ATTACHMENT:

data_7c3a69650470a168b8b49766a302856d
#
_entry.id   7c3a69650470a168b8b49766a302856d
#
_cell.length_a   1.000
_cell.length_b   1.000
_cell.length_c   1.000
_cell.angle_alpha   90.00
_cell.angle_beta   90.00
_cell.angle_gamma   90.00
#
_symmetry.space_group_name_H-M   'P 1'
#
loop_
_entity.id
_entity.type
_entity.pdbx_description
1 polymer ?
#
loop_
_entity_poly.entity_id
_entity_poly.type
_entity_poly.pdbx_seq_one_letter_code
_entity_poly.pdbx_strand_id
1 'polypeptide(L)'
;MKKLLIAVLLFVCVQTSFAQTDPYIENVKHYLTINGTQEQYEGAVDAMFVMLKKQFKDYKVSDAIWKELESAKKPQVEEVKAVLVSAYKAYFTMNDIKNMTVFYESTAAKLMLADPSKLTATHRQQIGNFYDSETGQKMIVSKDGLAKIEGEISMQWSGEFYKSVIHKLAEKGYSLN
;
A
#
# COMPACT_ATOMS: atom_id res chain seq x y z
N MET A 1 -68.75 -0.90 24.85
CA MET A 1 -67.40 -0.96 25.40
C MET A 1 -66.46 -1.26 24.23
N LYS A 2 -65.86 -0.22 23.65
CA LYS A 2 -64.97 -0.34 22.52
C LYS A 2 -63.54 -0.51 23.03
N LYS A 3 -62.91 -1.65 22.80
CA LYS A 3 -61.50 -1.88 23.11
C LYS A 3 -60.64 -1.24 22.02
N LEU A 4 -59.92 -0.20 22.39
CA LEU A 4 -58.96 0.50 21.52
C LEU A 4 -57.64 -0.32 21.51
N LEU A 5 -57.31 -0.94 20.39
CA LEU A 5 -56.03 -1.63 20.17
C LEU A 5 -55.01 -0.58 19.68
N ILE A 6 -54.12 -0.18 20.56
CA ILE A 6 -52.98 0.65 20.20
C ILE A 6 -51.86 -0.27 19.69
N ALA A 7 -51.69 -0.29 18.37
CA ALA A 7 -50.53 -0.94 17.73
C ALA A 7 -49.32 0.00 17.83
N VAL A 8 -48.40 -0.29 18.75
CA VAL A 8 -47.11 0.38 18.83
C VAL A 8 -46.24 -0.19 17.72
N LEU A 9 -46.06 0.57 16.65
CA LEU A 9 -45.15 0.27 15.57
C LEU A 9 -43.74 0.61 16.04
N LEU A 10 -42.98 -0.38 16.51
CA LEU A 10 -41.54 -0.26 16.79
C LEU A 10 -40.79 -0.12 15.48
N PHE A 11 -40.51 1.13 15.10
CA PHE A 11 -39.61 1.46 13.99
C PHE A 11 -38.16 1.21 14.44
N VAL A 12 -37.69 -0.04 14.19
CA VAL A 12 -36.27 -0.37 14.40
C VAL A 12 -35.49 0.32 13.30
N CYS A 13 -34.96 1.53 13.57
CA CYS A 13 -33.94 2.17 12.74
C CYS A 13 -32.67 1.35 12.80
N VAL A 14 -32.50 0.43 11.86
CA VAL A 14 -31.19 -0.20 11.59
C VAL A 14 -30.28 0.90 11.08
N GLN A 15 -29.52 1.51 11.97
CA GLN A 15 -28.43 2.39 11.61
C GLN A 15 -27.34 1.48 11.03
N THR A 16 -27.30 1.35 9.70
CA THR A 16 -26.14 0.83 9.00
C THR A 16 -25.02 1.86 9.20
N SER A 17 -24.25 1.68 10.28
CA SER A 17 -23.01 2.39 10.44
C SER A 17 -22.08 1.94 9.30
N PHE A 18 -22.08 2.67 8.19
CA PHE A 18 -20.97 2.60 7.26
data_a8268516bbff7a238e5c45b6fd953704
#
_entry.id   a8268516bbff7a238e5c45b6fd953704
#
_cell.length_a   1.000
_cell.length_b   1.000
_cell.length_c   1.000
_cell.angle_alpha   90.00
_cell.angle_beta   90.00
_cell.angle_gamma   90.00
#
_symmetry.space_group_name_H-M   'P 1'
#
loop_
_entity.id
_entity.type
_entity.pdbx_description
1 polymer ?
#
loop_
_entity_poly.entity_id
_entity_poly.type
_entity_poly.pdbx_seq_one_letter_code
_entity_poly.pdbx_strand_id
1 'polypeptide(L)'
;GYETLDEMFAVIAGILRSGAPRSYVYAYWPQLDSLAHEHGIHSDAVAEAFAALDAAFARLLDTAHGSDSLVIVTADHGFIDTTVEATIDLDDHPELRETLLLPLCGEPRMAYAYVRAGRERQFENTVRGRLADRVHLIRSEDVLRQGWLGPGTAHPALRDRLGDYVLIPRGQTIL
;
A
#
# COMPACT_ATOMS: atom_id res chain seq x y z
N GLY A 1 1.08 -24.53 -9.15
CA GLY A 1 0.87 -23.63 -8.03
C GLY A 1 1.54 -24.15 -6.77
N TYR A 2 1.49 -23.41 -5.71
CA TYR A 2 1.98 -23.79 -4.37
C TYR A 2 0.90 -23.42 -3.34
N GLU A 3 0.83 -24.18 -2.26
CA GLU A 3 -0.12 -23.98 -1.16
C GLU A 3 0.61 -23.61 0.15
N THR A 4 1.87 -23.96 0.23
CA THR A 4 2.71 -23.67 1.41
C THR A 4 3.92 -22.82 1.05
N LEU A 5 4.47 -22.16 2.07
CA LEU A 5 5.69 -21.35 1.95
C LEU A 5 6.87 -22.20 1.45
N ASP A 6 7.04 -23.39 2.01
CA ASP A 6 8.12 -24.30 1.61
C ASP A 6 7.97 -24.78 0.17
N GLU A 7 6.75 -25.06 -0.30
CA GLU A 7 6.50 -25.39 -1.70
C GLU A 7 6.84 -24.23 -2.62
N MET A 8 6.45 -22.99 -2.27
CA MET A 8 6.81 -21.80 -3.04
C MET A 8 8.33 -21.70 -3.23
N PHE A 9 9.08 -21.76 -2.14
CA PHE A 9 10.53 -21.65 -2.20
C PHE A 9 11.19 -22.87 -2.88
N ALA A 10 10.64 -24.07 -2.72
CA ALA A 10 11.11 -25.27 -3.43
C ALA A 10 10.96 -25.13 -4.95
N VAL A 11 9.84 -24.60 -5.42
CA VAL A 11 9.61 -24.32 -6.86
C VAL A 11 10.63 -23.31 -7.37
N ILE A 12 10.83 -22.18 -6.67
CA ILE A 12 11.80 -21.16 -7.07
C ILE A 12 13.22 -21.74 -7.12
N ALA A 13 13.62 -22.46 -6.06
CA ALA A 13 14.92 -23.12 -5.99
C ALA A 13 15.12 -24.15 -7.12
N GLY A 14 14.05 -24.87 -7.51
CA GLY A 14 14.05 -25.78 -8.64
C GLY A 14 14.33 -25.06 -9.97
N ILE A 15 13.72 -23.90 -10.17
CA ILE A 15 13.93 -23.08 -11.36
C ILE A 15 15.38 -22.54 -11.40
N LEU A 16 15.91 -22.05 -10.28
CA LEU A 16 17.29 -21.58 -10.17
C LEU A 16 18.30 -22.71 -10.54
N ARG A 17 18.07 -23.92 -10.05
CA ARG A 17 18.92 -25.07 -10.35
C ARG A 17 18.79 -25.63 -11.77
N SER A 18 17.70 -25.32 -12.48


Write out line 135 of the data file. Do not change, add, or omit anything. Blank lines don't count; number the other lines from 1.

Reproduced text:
N MET A 8 6.45 -22.99 -2.27